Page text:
Can you help us raise $12,500 in the next month?
Your donation will help cover the cost of groceries and personal care items; school supplies; new clothes as the seasons change and Rosa’s children grow; educational outings and fun activities for the kids; background checks for volunteers; and out of pocket healthcare expenses, as well as other professional support for the family as they navigate this new reality.
Meeting our goal will help ensure our sanctuary program is on strong financial footing for whatever may come — and however long it may take.
Thank you. Thank you for your support of Rosa, her family, and Cedar Lane. Thank you for your commitment to building a more just world.
Our partners: We would not have been able to sustain our sanctuary work to date without the support of hundreds of volunteers who give thousands of hours of their time each month. In addition to Cedar Lane members, many come from religious institutions that are members of Congregation Action Network, a group of 70+ congregations in the DC/MD/VA area that is committed to providing support and solidarity to our neighbors who fear being detained, deported, or profiled. CAN has provided trusted guidance to Cedar Lane’s lay leaders and staff.
Read more: Rosa’s story has garnered media coverage from across the globe. You can read some of the most comprehensive stories here:
- NPR, September 1, 2019
- Telemundo, February 12, 2019 (video, in Spanish)
- Washington Post, December 12, 2018
Sanctuary Travel Fund
The Cambridge Interfaith Sanctuary Coalition (CISC) is a small group of Cambridge, Boston, and area congregations walking the journey with people facing deportation and unjust laws.
CISC is committed to following the lead of people who are facing the greatest risks, while honoring their strength and resilience. CISC currently helps to support a woman (and her two children) who fears for her life if deported to her country of origin.
As part of our sanctuary efforts, there is an urgent, repeated, and ongoing need for funds to support the team of people who accompanies our guest to her out-of-state court hearings, and other important sanctuary journeys. This Faithify campaign will help off-set the cost of this vital travel, including food, airfare, and ground transportation.
Supporting the travel fund helps us continue doing what we do. Thank you for being part of our sanctuary efforts.
Please don’t share this link through social media (Facebook, Instagram, Twitter, etc.) or your congregation’s website.
Sponsorship of Asylum-Seeking Immigrants
In response to the hostility and injustice aimed at immigrants to this nation, The Community Church created our Sanctuary and Immigrant Support Ministry. Last year, after a lengthy period of self-education and discernment, our congregation voted overwhelmingly to become an official Sanctuary Congregation. As such, we pledge to open our hearts and our church to poor and oppressed people who come to our borders seeking survival, safety and well-being. Our mission extends to people needing church sanctuary to avoid deportation, refugees in need of emergency housing assistance, and asylum-seekers, who arrive from Latin America and elsewhere seeking asylum due to the extreme dangers they face in their home countries.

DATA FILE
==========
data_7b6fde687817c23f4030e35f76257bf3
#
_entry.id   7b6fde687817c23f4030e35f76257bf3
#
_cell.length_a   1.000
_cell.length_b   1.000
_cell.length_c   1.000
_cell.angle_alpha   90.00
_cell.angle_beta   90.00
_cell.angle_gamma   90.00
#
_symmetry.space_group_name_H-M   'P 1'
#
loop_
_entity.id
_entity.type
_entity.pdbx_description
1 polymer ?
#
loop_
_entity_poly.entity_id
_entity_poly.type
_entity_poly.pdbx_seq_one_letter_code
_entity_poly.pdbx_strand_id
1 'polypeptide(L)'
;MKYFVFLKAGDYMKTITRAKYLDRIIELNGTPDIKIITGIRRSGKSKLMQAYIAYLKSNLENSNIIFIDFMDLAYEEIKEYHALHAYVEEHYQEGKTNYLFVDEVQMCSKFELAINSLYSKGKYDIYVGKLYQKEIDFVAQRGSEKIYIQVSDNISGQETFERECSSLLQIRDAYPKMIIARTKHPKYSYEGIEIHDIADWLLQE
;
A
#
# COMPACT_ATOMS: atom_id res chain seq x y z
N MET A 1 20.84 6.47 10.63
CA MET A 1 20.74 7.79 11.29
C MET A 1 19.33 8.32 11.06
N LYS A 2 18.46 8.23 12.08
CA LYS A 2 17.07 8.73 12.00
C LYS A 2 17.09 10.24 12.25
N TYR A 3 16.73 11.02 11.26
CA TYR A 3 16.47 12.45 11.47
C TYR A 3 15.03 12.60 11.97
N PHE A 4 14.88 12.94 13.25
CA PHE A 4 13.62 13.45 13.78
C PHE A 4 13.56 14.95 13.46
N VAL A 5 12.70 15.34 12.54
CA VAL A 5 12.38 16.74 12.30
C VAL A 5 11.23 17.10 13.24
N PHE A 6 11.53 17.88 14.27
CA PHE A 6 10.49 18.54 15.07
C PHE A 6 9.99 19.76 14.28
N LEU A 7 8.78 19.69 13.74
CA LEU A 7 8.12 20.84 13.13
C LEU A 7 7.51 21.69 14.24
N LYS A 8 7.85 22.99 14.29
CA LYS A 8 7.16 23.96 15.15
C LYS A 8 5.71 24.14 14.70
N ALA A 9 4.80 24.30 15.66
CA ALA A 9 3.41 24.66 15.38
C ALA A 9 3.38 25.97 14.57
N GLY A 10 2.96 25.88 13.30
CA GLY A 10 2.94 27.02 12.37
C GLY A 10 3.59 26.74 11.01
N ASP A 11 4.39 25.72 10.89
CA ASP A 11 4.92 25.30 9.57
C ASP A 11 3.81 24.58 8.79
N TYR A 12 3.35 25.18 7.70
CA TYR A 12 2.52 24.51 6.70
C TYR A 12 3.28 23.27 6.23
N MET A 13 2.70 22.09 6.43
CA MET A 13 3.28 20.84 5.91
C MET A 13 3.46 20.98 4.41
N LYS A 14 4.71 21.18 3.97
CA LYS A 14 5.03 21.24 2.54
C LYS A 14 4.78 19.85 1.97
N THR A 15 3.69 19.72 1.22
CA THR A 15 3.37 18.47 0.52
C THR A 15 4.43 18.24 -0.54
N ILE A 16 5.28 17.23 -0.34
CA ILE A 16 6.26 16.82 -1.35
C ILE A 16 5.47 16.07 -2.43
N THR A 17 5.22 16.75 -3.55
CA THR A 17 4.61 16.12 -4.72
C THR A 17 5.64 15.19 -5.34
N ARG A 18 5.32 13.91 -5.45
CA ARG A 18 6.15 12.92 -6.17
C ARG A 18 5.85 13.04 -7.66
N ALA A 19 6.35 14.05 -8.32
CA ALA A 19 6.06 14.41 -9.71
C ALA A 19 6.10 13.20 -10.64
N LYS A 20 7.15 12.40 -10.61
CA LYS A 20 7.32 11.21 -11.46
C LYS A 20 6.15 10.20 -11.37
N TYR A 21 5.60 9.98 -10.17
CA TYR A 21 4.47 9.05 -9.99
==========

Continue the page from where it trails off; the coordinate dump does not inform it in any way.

The Manse (former parsonage) has been refitted to house immigrants.
Our church campus includes an old minister’s residence or manse which is located in a secluded space. In recent years, it had fallen into disrepair. We have worked long and hard to clear out, clean up and repair this structure to make it a habitable and welcoming space for immigrants in need of housing and other supports to avoid deportation. In January of this year we completed this work and announced to the larger community our readiness to receive an immigrant into sanctuary.
Concurrently, another related and urgent need surfaced. Individuals fleeing Central America to seek asylum in the United States are in desperate need of safe options as they wind their way through the asylum processes. Because of the backlog of cases, asylum seekers are waiting a year or more before their asylum determination hearing. Escalating stresses on the system suggest the backlog may grow dramatically in the coming months and years. Those seeking asylum cannot enter the U. S. until they have a sponsor; the sponsor or a surrogate is required to pay the bond that must be posted before the immigrant can be released to the sponsor. Often there are no family members available or able to fulfill the related responsibilities, which are considerable. Beyond the bond are the burdens of adding another person to a household when the new addition is not allowed to work for at least five months after arrival. Churches are beginning to mobilize to meet the needs of those awaiting asylum.
In April, our Sanctuary and Immigrant Support Ministry determined that we could best use our physical and human resources by making ourselves available to someone in the slow pipeline of asylum determination. After contacting a church-affiliated “matching” organization, we were put in contact with lawyers working at the southwest border near San Diego, California. We were matched with a 21-year-old female asylum-seeker from El Salvador who, since November, 2018, was held in detention in California awaiting a sponsor. At her bond hearing on May 15th, her appearance bond was set at $5,000 of which Community Church has paid $2,000, plus transportation to North Carolina. She arrived with few clothes, no personal hygiene products, no English language skills and genuine gratitude that she has found a community to welcome and support her.